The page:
It is not obvious how one can change the SQL Server authentication mode on PowerShell. This one works:

# Enable SQL Authentication
[System.Reflection.Assembly]::LoadWithPartialName('Microsoft.SqlServer.SMO') | out-null
$s = new-object ('Microsoft.SqlServer.Management.Smo.Server') <serverName>
$s.Settings.LoginMode = [Microsoft.SqlServer.Management.SMO.ServerLoginMode]::Mixed
$s.Alter()
Stop-Service -ServiceName MSSQLServer
Start-Service -ServiceName MSSQLServer

Alternately, you can do this using PowerShell Paths. It is somewhat prettier.

Import-Module sqlps -DisableNameChecking
$s = (Get-Item SQLSerer:\SQL\<serverName>\<InstanceName>)
$.Settings.LoginMode = [Microsoft.SqlServer.Management.SMO.ServerLoginMode]::Mixed
$s.Alter()
Stop-Service -ServiceName MSSQLServer
Start-Service -ServiceName MSSQLServer

Enabling ngrok to connect to IIS Express

TLDR

ngrok http -host-header=rewrite localhost:19301

Why you might need this

If you want to test what your mobile site looks like using a real device, and the site is running locally on your PC using IIS Express and only accessible via localhost. ngrok is a 1 minute solution to make it accessible.

If you want to test a webhook while you are still developing. For instance, SendGrid will call webhooks that notify you when an email bounces.

Step 1: Download ngrok, and unzip into

C:\bin\

Step 2: Run your web app and note what port it runs on

Step 3: start

cmd.exe

run the command below, replacing 19301 with the port your web app is running on

C:\Users\Chui> cd \bin
C:\bin> ngrok.exe http -host-header=rewrite localhost:19301

Step 4: Note the URL that ngrok shows on the command prompt, it typically looks like, and you can visit either the http or https url from your mobile device. Note that there is no security. Your app is publicly accessible, and you should secure it appropriately.

Forwarding                    http://ed273612.ngrok.io -> localhost:19301
Forwarding                    https://ed273612.ngrok.io -> localhost:19301

Questions

What is ngrok, and how does this work?

ngrok has a server that is publicly accessible. When you run ngrok locally, it connects to the publicly accessible server listening for commands. When a browser visits the url on the public website, ngrok.exe calls the website running on your computer and forwards the page back to the browser.

What about url reservation using netsh http add urlacl url=http://89341ab3.ngrok.io/ user=Everyone? Or changing IISExpress application.config ?

This isn’t necessary because the command aboves gets ngrok to rewrite the Host header so that the request appears as if it is meant for localhost.

 

Creating a Message Only window using WPF

Classic Win32 applications use a Window as basic unit of abstraction, including using it for Inter Process Communication. For example, a message only window is hidden, and we only listen to to for messages that are posted from elsewhere. To create a message only window, it must have its parent HWND set to HWND_MESSAGE (i.e. IntPtr(-3)). Then custom messages can be sent as long as the message id falls within the bounds specified here.

While WPF does away with Windows, the interop library provides the basic building blocks for us to create Win32 windows.

/// <summary>
///     Interaction logic for MainWindow.xaml
/// </summary>
public partial class MainWindow : Window
{
    private readonly IntPtr _sourceHandle;

    // Valid ranges here:
    // https://msdn.microsoft.com/en-us/library/windows/desktop/ms644927(v=vs.85).aspx#app_defined
    private const uint CustomMessage = 0x8801; 

    public MainWindow()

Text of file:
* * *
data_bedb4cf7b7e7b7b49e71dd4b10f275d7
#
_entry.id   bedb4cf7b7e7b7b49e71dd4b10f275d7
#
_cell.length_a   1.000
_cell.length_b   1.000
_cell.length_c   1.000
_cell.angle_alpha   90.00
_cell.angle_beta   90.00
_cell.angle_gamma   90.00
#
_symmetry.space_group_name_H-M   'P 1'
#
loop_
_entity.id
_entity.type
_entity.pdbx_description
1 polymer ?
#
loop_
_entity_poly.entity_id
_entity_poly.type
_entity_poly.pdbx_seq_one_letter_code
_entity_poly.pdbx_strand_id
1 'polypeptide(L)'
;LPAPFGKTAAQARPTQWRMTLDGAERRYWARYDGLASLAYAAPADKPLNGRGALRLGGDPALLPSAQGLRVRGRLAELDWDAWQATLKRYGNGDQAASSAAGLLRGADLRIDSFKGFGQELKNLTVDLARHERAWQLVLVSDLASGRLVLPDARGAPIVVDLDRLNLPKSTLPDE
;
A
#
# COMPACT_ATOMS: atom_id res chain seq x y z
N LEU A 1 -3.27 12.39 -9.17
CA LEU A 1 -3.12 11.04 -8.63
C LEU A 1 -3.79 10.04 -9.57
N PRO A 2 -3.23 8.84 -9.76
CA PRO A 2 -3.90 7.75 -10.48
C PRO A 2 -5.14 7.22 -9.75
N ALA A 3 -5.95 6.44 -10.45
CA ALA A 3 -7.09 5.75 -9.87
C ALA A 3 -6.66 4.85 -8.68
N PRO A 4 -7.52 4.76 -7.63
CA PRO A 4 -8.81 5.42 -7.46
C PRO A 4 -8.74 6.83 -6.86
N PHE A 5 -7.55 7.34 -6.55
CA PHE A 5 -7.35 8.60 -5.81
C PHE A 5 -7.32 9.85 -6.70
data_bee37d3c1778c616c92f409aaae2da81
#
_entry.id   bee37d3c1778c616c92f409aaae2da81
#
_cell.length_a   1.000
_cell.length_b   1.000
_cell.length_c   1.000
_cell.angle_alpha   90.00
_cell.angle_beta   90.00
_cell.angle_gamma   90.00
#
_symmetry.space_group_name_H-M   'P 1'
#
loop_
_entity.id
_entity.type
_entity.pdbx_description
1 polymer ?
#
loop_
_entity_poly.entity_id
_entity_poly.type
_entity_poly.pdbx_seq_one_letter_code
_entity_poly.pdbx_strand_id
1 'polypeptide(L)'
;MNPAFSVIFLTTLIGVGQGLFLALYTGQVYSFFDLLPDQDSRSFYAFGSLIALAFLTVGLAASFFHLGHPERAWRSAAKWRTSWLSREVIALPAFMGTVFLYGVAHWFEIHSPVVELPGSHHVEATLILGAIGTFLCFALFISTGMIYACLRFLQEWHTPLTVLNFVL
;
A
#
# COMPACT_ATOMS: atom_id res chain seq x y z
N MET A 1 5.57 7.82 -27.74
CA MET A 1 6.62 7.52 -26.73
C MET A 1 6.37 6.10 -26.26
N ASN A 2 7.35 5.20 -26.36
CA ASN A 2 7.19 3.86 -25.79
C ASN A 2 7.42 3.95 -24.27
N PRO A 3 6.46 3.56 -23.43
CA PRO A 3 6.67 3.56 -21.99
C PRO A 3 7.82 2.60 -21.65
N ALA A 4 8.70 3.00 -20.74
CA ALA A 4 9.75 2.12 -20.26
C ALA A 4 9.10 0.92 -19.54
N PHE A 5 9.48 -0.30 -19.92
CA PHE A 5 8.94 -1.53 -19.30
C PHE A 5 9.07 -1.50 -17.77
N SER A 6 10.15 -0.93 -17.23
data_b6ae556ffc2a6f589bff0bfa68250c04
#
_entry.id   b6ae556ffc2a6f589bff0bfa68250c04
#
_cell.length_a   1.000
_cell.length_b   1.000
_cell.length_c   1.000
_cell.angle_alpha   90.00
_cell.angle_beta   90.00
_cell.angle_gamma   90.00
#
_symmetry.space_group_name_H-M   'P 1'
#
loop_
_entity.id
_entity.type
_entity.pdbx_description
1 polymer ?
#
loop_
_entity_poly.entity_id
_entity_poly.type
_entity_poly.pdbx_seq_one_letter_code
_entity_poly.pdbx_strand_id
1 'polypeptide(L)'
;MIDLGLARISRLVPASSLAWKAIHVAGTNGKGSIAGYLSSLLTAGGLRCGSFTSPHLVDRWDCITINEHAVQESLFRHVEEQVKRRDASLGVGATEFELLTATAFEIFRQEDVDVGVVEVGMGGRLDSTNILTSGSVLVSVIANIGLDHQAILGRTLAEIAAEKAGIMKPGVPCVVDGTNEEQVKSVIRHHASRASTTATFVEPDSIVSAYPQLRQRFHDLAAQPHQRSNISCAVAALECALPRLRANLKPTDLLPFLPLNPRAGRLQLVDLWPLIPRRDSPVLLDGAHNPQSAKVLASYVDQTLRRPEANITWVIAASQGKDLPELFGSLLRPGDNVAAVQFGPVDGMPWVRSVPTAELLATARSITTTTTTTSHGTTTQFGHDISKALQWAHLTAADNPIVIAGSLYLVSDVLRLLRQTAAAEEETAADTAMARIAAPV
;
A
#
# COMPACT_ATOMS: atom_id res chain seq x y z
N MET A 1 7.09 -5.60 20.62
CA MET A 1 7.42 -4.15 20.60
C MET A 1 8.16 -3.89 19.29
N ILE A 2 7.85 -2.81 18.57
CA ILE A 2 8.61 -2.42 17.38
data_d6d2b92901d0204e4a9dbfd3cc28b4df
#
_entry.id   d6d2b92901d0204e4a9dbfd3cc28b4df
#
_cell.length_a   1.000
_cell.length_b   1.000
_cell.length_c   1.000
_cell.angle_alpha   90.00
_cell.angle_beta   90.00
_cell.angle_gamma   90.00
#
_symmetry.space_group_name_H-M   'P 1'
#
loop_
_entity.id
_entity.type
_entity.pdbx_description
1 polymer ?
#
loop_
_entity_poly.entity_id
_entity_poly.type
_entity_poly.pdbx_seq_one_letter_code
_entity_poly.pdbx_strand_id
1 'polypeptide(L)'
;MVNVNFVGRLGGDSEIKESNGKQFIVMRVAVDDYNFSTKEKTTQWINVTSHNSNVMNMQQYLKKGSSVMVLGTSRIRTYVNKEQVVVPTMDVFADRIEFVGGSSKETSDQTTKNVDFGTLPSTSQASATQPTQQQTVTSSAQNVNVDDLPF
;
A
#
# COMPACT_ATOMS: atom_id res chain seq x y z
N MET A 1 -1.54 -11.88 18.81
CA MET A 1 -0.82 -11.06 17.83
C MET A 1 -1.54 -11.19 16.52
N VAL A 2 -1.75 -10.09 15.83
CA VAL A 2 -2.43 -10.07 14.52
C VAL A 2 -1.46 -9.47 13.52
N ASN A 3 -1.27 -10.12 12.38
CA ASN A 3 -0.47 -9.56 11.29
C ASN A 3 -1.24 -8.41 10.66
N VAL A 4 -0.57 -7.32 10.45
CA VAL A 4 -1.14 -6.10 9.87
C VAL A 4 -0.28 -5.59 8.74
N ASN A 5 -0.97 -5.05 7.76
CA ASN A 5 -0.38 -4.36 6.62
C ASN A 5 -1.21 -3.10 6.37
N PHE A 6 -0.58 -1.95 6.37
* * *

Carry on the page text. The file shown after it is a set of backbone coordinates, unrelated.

{
        InitializeComponent();

        _sourceHandle = CreateMessageOnlyWindow();
        Button1.Click += SendMessageToMessageOnlyWindow;
    }

    private IntPtr CreateMessageOnlyWindow()
    {
        IntPtr HWND_MESSAGE = new IntPtr(-3);
        var source =
            new HwndSource(new HwndSourceParameters() { ParentWindow = HWND_MESSAGE});
        source.AddHook(WndProc);
        return source.Handle;
    }

    private IntPtr WndProc(IntPtr hwnd, int msg, IntPtr wparam, IntPtr lparam, ref bool handled)
    {
        if (msg == CustomMessage)
        {
            Button1.Dispatcher.Invoke(
                new Action(delegate { Button1.Content = lparam.ToInt32().ToString(); }));
                
            handled = true;

            return new IntPtr(20);
        }
        return IntPtr.Zero;
    }

    private void SendMessageToMessageOnlyWindow(object sender, RoutedEventArgs e)
    {
        var result = SendMessage(_sourceHandle, CustomMessage, IntPtr.Zero, new IntPtr(DateTime.Now.Second));
        Contract.Assert(result.ToInt32() == 20);
    }

    [DllImport("user32.dll", CharSet = CharSet.Auto)]
    private static extern IntPtr SendMessage(IntPtr hWnd, UInt32 Msg, IntPtr wParam, IntPtr lParam);
}

Managed Metadata in Sharepoint 2013 DisplayTemplate

Applicability: Sharepoint 2013, Sharepoint Online

Display Templates in Sharepoint allow individual content types to be displayed differently in Sharepoint Content Search results (template files are here _catalogs/masterpage/Display Templates/Content Web Parts. In addition, since each content type can have different columns, the display templates allow properties to be remapped to rendered fields as well.

Display templates are by default deactivated, and requires a manual activation step in the Site Settings, under Publishing Infrastructure.

Each display template has an ugly looking metadata segment that makes it looks like MS Word-generated HTML.

<mso:ManagedPropertyMapping msdt:dt="string">
  'RenderPropertyName'{Web Part Label}:'PublishingImage;RefinableText01;...',
  'Link URL'{Link URL}:'Path',
  'Line 1'{Line 1}:'Title',
  'Line 2'{Line 2}:'Description',
  'Line 3'{Line 3}:'',
  'SecondaryFileExtension',
  'ContentTypeId'
</mso:ManagedPropertyMapping>

The key take away here are:

  • when rendering in the display templates, use RenderPropertyName;
  • when presenting the property to be customised in the Web Part – use Web Part Label;